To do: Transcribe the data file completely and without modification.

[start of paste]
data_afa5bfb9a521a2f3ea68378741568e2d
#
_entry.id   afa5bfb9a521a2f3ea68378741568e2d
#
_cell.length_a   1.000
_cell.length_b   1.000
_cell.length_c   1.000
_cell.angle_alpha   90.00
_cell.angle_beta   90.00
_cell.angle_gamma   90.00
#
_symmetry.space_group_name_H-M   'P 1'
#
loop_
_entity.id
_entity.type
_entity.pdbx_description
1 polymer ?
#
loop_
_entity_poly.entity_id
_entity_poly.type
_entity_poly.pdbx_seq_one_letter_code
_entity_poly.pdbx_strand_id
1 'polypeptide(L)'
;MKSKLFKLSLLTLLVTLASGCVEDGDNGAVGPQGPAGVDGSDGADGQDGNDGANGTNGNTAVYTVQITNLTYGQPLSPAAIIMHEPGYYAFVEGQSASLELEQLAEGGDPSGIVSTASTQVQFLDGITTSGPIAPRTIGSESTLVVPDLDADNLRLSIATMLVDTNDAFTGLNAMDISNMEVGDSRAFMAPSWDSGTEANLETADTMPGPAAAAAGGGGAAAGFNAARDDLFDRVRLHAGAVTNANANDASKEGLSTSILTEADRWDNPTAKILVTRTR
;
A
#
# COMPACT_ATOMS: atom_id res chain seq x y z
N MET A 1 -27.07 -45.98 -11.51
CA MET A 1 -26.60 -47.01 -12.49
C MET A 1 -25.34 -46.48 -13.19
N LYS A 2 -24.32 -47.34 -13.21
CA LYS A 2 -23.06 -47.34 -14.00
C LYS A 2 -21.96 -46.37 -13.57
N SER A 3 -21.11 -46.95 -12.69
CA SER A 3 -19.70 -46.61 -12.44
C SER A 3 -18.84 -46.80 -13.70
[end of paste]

data_afa5bfb9a521a2f3ea68378741568e2d
#
_entry.id   afa5bfb9a521a2f3ea68378741568e2d
#
_cell.length_a   1.000
_cell.length_b   1.000
_cell.length_c   1.000
_cell.angle_alpha   90.00
_cell.angle_beta   90.00
_cell.angle_gamma   90.00
#
_symmetry.space_group_name_H-M   'P 1'
#
loop_
_entity.id
_entity.type
_entity.pdbx_description
1 polymer ?
#
loop_
_entity_poly.entity_id
_entity_poly.type
_entity_poly.pdbx_seq_one_letter_code
_entity_poly.pdbx_strand_id
1 'polypeptide(L)'
;MKSKLFKLSLLTLLVTLASGCVEDGDNGAVGPQGPAGVDGSDGADGQDGNDGANGTNGNTAVYTVQITNLTYGQPLSPAAIIMHEPGYYAFVEGQSASLELEQLAEGGDPSGIVSTASTQVQFLDGITTSGPIAPRTIGSESTLVVPDLDADNLRLSIATMLVDTNDAFTGLNAMDISNMEVGDSRAFMAPSWDSGTEANLETADTMPGPAAAAAGGGGAAAGFNAARDDLFDRVRLHAGAVTNANANDASKEGLSTSILTEADRWDNPTAKILVTRTR
;
A
#
# COMPACT_ATOMS: atom_id res chain seq x y z
N MET A 1 -27.07 -45.98 -11.51
CA MET A 1 -26.60 -47.01 -12.49
C MET A 1 -25.34 -46.48 -13.19
N LYS A 2 -24.32 -47.34 -13.21
CA LYS A 2 -23.06 -47.34 -14.00
C LYS A 2 -21.96 -46.37 -13.57
N SER A 3 -21.11 -46.95 -12.69
CA SER A 3 -19.70 -46.61 -12.44
C SER A 3 -18.84 -46.80 -13.70